« | Home | »

Where was Brian Souter?

Tags:

‘Go on, Dougie,’ the man beside me shouted. His silver and blue lapel pin twinkled in the wan light of Screen 7 at Cineworld in Edinburgh. To my left, a woman beat her foot as Dougie MacLean shuffled with his guitar across the makeshift stage at the launch of Yes Scotland last Friday. In the front row, Nicola Sturgeon, Scotland’s deputy first minister sang along to ‘Caledonia’; Alex Salmond grew lachrymose, or at least appeared to in the footage broadcast on the evening news.
 
Half an hour earlier, the first minister, in an uncharacteristically subdued speech, had told around 500 cheering supporters packed into the multiplex that he wanted one million Scots to sign a rather bland declaration of support for independence before autumn 2014: ‘I believe that it is fundamentally better for us all if decisions about Scotland’s future are taken by the people who care most about Scotland, that is, by the people of Scotland’. Salmond was the first to put his name to it, signing a ten-foot high replica of the declaration at the front of the stage before a scrum of photographers.
 
Young volunteers in light blue ‘Yes’ T-shirts shepherded press and supporters past the ticket booth and concession stand and into the cinema. From behind a blue lectern, assorted well-known Scottish phizogs made impassioned calls for independence. The political rhetoric was interspersed with singers, poets, playwrights and a short film featuring shots of Edinburgh Castle, Scottish rivers and children at play, all set to the sound of Big Country’s ‘One Great Thing’ (previously used, like ‘Caledonia’, in an ad campaign for Tennent’s lager).  
 
The biggest challenge facing the SNP and the Yes campaign – the two are practically synonymous, although the Green leader Patrick Harvie, who shared the stage with Salmond, was among the morning’s most impressive speakers – is that the party is more popular than its flagship policy: the SNP holds 69 of 129 seats in Holyrood, but a recent YouGov poll (commissioned by Alistair Darling, a fervent opponent of independence) found only 33 per cent of Scots in favour of secession.
 
Yes campaigners evidently hope a post-national appeal to Labour values and voters will reverse this trend. Half a dozen speakers invoked Thatcher. For Dennis Canavan, the former Labour MP for Falkirk West, who won a seat in the Scottish Parliament in 1999 as an independent after New Labour mandarins rejected his candidacy as far too old Labour, independence is ‘a means of achieving greater social justice here in Scotland’.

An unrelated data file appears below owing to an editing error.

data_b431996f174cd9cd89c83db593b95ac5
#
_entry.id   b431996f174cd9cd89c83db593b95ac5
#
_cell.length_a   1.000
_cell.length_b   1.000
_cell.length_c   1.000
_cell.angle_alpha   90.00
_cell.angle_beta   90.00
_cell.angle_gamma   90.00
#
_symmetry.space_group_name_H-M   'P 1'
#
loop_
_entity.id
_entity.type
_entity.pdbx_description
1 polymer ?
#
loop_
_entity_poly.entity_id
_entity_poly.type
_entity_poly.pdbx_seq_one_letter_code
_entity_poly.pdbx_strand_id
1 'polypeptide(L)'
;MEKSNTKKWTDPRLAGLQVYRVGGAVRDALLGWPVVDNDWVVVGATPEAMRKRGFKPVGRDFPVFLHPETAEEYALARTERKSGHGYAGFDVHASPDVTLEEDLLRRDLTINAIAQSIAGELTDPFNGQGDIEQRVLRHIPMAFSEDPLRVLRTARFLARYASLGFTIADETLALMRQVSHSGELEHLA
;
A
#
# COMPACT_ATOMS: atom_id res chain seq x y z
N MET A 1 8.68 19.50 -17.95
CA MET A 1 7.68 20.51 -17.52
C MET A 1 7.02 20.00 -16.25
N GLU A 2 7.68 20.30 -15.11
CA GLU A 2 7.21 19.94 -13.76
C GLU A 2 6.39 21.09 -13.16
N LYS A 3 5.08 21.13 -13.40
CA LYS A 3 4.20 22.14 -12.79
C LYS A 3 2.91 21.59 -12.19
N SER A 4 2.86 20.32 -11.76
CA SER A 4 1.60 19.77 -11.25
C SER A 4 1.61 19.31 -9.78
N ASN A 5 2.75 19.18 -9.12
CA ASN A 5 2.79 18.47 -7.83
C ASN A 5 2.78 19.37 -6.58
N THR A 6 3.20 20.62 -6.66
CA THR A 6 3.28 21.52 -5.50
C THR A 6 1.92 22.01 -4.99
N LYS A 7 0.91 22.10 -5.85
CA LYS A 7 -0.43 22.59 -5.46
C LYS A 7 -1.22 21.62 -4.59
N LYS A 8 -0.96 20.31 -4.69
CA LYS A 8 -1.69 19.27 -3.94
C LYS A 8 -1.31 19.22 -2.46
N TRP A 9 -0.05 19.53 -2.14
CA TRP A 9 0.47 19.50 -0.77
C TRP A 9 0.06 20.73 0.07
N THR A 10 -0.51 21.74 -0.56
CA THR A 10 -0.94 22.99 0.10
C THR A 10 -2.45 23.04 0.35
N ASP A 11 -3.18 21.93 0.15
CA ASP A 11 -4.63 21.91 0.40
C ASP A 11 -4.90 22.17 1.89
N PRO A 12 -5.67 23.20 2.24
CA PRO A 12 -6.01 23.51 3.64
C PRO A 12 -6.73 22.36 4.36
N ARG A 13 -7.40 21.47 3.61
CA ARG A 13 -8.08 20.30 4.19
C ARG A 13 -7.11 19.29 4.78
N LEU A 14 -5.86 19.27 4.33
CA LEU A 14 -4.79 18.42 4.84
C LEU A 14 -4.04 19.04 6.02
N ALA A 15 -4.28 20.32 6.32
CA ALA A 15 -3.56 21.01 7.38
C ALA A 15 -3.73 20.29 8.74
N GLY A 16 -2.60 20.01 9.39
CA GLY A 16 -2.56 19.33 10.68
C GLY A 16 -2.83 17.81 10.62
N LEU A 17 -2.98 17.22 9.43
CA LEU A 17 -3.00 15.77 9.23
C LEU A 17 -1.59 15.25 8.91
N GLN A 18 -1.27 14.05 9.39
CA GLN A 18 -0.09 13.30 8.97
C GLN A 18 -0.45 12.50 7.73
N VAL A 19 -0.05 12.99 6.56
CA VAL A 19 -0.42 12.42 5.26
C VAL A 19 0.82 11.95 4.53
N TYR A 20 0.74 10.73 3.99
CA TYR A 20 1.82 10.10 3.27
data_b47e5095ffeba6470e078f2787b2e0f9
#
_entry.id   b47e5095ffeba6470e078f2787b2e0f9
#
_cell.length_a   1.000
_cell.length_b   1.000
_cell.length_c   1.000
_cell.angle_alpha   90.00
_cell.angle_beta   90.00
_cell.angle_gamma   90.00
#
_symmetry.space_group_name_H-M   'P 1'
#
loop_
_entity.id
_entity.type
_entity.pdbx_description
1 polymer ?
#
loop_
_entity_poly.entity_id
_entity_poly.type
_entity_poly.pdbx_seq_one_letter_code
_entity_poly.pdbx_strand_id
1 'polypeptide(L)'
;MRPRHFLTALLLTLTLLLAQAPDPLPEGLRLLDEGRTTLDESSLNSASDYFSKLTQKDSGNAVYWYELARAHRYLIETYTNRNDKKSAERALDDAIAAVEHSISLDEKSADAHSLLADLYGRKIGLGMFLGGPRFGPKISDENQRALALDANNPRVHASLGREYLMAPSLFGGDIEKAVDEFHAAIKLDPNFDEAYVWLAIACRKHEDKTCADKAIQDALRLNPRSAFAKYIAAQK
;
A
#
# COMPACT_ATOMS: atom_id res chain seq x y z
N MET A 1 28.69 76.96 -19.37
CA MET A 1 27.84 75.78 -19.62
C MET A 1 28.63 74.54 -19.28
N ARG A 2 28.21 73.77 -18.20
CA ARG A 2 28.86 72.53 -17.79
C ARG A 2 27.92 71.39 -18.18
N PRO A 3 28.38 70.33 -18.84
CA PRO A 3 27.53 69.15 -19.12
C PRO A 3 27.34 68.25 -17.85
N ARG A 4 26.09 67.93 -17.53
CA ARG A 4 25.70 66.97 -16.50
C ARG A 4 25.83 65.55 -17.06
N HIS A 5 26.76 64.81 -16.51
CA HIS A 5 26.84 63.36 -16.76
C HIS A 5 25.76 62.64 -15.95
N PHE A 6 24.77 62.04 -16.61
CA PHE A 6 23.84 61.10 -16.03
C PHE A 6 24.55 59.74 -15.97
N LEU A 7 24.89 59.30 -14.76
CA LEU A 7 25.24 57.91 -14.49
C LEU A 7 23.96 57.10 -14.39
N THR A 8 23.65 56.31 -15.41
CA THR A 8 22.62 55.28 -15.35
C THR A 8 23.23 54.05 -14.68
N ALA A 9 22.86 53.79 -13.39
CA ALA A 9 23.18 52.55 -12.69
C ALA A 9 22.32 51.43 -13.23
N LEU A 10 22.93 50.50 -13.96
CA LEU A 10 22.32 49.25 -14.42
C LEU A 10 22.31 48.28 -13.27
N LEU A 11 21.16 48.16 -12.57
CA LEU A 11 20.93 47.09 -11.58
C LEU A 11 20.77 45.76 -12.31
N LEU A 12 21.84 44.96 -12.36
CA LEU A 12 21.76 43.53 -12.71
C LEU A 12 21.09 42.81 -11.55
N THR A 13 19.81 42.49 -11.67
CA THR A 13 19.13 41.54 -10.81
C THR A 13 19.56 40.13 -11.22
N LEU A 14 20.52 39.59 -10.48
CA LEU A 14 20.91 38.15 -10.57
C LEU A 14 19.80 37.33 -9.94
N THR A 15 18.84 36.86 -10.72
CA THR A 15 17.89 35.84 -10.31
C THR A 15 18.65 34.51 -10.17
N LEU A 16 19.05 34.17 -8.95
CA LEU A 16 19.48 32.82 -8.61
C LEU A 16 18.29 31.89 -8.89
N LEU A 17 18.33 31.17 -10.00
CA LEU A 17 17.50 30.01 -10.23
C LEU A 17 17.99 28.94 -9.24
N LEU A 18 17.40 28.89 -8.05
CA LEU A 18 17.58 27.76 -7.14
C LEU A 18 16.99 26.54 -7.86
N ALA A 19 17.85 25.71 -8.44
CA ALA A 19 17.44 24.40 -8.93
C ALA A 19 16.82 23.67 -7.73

Among the new supporters unveiled by Yes Scotland, Tommy Brennan, a former shop steward at Ravenscraig steelworks in Motherwell, spoke most directly to the former industrial heartlands that are still largely the bailiwick of Scottish Labour: ‘As a life-long trade union member with no political affiliation and speaking in a personal capacity, I am happy and comfortable to say yes to an independent Scotland.’ Brian Cox was less circumspect. ‘I come to this campaign as a democratic socialist,’ he said, before berating the ‘betrayal’ of ‘the self-serving Ramsay MacDonald’, and lauding Keir Hardie and the Independent Labour Party he founded.
 
Business voices were muffled, if they were heard at all: I recognised only George Mathewson, the former CEO of RBS, among a plethora of artists, athletes, environmentalists and socialists in a lengthy endorsements video. There was no mention of the SNP’s long-stated desire to lower corporation tax in Scotland (although, in fairness, there was little substantive policy discussion of any kind); no name check for such multimillionaire backers as Brian Souter, the owner of Stagecoach.
 
‘That was great, really great,’ said Paul, a retired social worker from Perth, as we stood in the cinema aisle waiting to leave. Paul is that rare thing: a Scottish Tory. He campaigned for Thatcher in Finchley, supported Hague and Howard, but last year gave his vote to Salmond. I asked if he was worried by all the talk of socialism. ‘Oh no, not at all. We’ll just need a healthy, active centre-right party after independence. But first we need to get independence.’